* The title of his adversary's book was A Modest Refutation, etc. + He probably had Ariosto chiefly in view.

Spatia, courses or rounds of the circus.

be he has lost himself and raps up, without pity, the sage and rheumatic old prelatess, with all her young Corinthian laity, to inquire for such a one.

Last of all,-not in time, but as perfection is last,—that care was always had of me with my earliest capacity, not to be negligently trained in the precepts of the Christian religion. This that I have hitherto related hath been to show, that though seven if] Christianity had been but slightly taught me, yet a certain reservedness of natural disposition, and moral discipline learnt out of the noblest philosophy, was enough to keep me in disdain of far less incontinences than this of the bordello. But, having had the doctrine of Holy Scripture unfolding those chaste and high mysteries with timeliest care infused, that “the body is for the Lord, and the Lord for the body;" thus also I argued with myself, that if unchastity in a woman, whom St. Paul terms the glory of man, be such a scandal and dishonour, then certainly in man, who is both the image and glory of God, it must, though commonly not so thought, be much more deflouring and dishonourable; in that he sins both against his own body, which is the perfecter

sex, and his own glory, which is in the woman, and, that which is worst, against the image and glory of God, which is in himself. Nor did I slumber over that place, expressing such high rewards of ever accompanying the Lamb, with those celestial songs, to others inapprehensible, but not to those who were not defiled with women; which doubtless means fornication,* for marriage must not be called a defilement.

* This is the opinion of the best modern commentators.


Milton commences this address to the Parliament with many compliments to their love of truth, justice, and liberty, which made them "as willing to repeal any act of their own setting forth, as any set forth by their predecessors." Emboldened by this, he calls on them to reconsider their late order “to regulate printing :—that no book, pamphlet, or paper shall be henceforth printed, unless the same be first approved and licensed by such, or at least one of such, as shall be thereto appointed.” With this view, he proceeds to inform them by whom this system of licensing was first invented; next, to show that it “ avails nothing to the suppressing of scandalous, seditious, and libellous books ;” and, finally, that “it will be primely to the discouragement of all learning and the stop of truth, not only by disexercising and blunting our abilities in what we know already, but by hindering and cropping the discovery that might be yet further made both in civil and religious wisdom.”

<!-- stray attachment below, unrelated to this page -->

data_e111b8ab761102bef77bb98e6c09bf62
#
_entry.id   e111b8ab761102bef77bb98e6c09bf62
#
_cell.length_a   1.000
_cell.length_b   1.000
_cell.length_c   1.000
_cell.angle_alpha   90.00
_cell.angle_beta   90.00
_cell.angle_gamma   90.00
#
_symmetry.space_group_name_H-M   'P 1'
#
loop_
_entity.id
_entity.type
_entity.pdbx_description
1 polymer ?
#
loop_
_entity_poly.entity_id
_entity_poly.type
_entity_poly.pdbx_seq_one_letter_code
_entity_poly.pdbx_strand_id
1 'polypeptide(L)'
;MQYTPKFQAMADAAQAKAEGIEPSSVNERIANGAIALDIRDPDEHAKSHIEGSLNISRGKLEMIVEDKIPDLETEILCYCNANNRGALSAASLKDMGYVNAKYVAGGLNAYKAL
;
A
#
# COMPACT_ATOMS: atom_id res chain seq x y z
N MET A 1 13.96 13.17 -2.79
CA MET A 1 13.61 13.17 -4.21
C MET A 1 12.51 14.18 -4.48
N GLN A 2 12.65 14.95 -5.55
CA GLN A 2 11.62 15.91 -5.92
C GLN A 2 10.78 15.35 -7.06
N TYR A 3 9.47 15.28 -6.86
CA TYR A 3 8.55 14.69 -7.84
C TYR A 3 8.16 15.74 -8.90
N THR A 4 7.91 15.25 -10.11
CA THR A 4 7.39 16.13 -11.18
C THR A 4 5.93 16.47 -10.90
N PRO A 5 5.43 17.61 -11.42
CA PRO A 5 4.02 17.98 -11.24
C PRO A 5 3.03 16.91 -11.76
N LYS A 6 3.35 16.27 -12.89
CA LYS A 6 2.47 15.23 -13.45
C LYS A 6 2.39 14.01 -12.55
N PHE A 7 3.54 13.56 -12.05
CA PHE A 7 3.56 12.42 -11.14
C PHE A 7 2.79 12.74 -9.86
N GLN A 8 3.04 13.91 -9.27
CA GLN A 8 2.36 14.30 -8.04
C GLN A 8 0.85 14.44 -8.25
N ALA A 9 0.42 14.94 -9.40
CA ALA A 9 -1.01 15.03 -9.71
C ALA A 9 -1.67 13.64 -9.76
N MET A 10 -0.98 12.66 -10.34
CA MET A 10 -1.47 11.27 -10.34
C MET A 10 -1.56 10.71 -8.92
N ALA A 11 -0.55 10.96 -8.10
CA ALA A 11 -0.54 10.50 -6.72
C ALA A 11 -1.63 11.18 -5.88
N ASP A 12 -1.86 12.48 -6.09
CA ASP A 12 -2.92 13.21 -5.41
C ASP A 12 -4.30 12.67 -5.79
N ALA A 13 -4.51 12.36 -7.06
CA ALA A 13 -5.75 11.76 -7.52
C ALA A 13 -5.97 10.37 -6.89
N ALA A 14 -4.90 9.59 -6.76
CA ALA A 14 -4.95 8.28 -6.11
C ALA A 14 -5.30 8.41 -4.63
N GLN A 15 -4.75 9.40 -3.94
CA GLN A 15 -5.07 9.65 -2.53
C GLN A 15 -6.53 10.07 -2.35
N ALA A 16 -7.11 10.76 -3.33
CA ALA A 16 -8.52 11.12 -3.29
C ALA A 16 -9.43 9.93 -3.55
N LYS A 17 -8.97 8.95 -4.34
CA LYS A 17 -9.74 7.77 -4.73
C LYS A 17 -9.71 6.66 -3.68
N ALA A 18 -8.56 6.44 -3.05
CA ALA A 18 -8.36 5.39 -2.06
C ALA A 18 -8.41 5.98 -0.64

Having previously stated his opinion that books, like men, should be watched and punished as malefactors when they are found transgressing, he takes an historic view of the mode of procedure in ancient Greece and Rome, and under the Roman empire; in none of which appears any trace of examining books previous to publication. Even the reading of books that were condemned was not prohibited till the popes had obtained temporal authority, and even they used their power with moderation till the time of the Reformation, when the Council of Trent and the Inquisition devised, or developed, the Index Expurgatorius, and forbade anything to be published without the Imprimatur" of two or three glutton